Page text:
The history of custom cars, or kustoms, as we prefer to call them, is a story with many ups and downs. It went from mild to wild and then back again. And at several points in time, it almost came to an end. Not a happy end nor an end in tears either, but more of a fade away. Luckily, in the mid to late 1990s, following the resurgence of traditional hot rodding as well as the booming rockabilly culture, custom cars and leadsleds were suddenly gaining interest again. Of course, there’s always been a bunch of hardcore aficionados with a love for the low, slow and sleek. But it wasn’t until the very beginning of the 21st century that people were really starting to appreciate the relevance of traditional kustoms again.
Actually, it’s hard to explain why kustoms ever got out of fashion. There are few automotive styles that are as timeless as a traditional kustom. There’s nothing overdone, it’s all about elegance, sometimes combined with a sinister attitude. And there are not many better looking cars than a customized 49 to 51 Mercury – whether its been radically modified or it’s gotten just a subtle improvement of the factory design.
Chris Rubio’s 1950 Mercury Coupe might be the perfect example for this. It looks stunning from every angle with its flawless black paint, great stance, and subtle body modifications.
And it hasn’t even been chopped.
We don’t know exactly if this is true, but there’s a saying that there are more Mercury Coupes with a chopped top than original uncut ones. Chris couldn’t confirm this either, but he knew what he wanted when he was looking for a Merc: »I had to find an unchopped, subtlety done, traditional Merc.«
And believe it or not, it took him three years until he came across the one you see on this page: »The car was listed on eBay by a private seller. It was in January 2003 and I drove from Southern California to Las Vegas to take a look at it. The photos and description caught my eye and it seemed to be exactly what I had been looking for.«
When Chris saw the Coupe in person, he was blown away. Not like most people when they see the car from an ad for the first time. It was one of those moments when the pics don’t do the car justice – but in the most positive way possible: »The body was straight with absolutely no rust. And the seller had all the documentation from the restoration down to the last bolt. It was too good to pass up!«
Since the seller of the car, Chuck Fischer, already had bought the Mercury from a previous party, the Mercury’s history is mostly in the obscure. But whoever did the body work and paint on that car, did an outstanding job.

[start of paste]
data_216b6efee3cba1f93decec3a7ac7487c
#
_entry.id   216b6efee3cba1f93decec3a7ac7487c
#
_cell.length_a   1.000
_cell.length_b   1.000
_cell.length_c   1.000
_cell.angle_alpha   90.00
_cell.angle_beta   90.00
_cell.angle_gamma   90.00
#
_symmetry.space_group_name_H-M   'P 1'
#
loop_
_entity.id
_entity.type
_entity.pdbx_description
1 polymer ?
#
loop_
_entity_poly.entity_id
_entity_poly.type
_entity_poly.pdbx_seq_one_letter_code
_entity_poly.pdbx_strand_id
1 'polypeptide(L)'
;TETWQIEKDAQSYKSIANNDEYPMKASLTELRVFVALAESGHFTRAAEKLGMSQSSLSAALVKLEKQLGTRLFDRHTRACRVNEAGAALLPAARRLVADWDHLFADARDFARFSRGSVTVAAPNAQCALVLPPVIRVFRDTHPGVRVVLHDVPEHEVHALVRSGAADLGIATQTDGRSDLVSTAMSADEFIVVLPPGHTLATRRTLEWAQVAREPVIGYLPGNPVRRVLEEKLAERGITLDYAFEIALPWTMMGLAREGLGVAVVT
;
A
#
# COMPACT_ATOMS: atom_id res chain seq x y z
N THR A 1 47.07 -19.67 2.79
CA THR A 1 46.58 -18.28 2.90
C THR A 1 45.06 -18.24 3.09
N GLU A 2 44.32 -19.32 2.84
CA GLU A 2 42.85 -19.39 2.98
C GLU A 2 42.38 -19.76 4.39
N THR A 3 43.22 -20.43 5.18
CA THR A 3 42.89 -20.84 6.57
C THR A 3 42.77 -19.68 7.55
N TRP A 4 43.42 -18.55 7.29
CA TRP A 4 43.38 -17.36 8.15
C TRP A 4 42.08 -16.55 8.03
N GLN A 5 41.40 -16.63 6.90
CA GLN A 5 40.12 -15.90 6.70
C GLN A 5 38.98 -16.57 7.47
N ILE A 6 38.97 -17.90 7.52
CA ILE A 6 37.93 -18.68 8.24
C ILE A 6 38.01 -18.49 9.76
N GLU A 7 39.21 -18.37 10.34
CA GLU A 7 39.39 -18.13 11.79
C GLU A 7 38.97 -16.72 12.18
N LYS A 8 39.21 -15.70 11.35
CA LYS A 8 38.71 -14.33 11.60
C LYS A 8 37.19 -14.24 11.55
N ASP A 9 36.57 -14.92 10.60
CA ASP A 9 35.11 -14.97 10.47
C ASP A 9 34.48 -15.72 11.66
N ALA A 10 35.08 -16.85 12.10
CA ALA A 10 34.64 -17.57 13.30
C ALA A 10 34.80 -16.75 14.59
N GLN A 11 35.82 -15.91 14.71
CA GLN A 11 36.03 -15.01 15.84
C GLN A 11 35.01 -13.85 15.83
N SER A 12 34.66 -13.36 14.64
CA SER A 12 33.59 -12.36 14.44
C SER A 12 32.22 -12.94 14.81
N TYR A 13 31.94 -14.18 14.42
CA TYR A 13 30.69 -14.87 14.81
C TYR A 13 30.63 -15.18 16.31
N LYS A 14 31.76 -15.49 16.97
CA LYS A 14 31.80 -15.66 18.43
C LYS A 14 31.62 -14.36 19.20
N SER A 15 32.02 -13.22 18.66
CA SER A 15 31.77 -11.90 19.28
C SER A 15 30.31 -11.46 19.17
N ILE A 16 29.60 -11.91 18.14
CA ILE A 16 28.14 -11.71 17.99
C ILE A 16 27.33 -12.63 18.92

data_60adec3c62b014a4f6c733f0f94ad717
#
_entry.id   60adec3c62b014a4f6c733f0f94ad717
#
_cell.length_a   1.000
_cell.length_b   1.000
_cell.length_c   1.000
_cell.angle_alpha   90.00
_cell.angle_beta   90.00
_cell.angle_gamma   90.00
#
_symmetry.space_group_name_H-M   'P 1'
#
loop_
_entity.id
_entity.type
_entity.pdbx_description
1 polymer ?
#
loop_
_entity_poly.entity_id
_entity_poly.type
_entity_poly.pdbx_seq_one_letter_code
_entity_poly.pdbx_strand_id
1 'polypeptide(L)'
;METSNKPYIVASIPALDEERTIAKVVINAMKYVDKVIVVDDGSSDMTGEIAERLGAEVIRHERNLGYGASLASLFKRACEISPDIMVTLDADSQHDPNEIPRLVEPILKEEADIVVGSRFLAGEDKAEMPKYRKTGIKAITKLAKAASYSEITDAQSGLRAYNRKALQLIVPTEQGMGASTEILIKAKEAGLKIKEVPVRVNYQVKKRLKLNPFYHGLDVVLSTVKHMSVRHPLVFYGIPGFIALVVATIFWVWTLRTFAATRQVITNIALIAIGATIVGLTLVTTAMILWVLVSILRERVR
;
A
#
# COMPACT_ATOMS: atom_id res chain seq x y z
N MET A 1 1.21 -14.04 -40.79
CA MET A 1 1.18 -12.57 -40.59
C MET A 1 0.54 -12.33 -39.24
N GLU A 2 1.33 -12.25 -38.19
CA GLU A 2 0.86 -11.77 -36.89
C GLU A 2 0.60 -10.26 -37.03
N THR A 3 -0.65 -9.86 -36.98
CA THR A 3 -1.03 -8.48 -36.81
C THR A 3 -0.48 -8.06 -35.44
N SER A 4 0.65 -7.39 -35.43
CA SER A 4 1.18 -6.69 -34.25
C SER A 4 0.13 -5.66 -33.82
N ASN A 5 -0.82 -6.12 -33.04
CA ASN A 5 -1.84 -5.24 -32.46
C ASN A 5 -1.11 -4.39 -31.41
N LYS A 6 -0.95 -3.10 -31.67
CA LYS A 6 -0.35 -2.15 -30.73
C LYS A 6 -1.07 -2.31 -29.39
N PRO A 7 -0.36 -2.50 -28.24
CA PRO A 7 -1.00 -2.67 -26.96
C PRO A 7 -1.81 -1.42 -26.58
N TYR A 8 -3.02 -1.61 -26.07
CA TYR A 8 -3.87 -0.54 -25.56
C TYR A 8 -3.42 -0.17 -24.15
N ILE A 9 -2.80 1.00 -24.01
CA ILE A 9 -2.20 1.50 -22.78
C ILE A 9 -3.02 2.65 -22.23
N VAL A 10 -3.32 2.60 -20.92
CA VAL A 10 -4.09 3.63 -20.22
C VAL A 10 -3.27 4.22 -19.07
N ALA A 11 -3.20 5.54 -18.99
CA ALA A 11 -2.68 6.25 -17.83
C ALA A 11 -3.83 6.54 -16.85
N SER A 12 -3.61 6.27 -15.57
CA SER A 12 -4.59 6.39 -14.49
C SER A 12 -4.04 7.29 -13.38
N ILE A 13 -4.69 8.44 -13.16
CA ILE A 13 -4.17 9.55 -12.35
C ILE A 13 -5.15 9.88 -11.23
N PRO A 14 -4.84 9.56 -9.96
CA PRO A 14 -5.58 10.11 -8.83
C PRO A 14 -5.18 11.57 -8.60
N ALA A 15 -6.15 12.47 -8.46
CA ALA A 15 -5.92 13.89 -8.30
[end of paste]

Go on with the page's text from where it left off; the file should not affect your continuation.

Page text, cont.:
The black enamel paint, even after more than 20 years, still offers a mirror-like finish that seems to be deeper and glossier than many recent builds.
This is even more impressive when you know that Chris drives the car a lot: »I took it to Viva Las Vegas for several times and I usually attend the West Coast Cruising Nationals in Santa Maria. This is definitely not a trailer queen.«
One of the key factors of building a kustom is to make it look like it hadn’t been modified at all – or to leave people guessing what’s been done to it in order to make it look that cool. So, even though this Merc’s roof is untouched, the Coupe still got quite a few body modifications.
It was nosed and decked, the door handles were shaved, the headlights frenched, and the grille treatment is one of the most traditional kustom touches on a Mercury. It’s a beautiful early 1950s DeSoto grille with its signature chrome teeth.
Another thing Chris is really happy about is the stance: »It had to be low, but I didn’t want airbags. So, in my opinion, the way this Mercury sits is perfect. And it is still driveable.«
According to the previous owner Chuck Fischer, the chassis build caused quite a lot of headscratching: »Mr Fischer told me the suspension, stance and smooth ride took a lot of thought. Especially since he didn’t want to bag it.« The solution was a Camaro sub frame, combined with 2” dropped spindles. The rear was lowered using 3” blocks and modified leaf springs. Steering clearance is perfected with Fatman narrowed tubular upper and lower control arms.
The engine was also chosen because the previous owner, just like Chris, wanted the Mercury to be driveable. With the trusty 305 ci. Small block Chevy, the black sled is the perfect cruiser. Chris only added a pair of Olds Rocket style valve covers and a pin striped Caddy air cleaner for a more period look. And with those flame throwers hooked to the dual exhaust, Chris never has to worry about people tailgating when cruising down the 405.
With this Merc, Chris didn’t only accomplish his goal of having a slick sled. He’s also following a decades old family tradition: »My dad had a 47 Ford in high school and a lowered Black 56 Chevy when I was just a kid. He was in a car club called the East L.A. Road Knights. When I was about 9, I had a friend whose dad had a couple of early Chevys that he was always working on. He finished one of the cars and I remember riding in it to an indoor car show. I was instantly hooked. I thought, someday I would own one of these sweet rides.«
And even Chris’ mom contributed her part to the black Mercury: She hand made the Fuzzy Dice that’s hanging from the review mirror, using balsa wood and then crocheting the cover. A nice and personal finishing touch to this ultimate mild kustom.
Source: Hot Rod Blog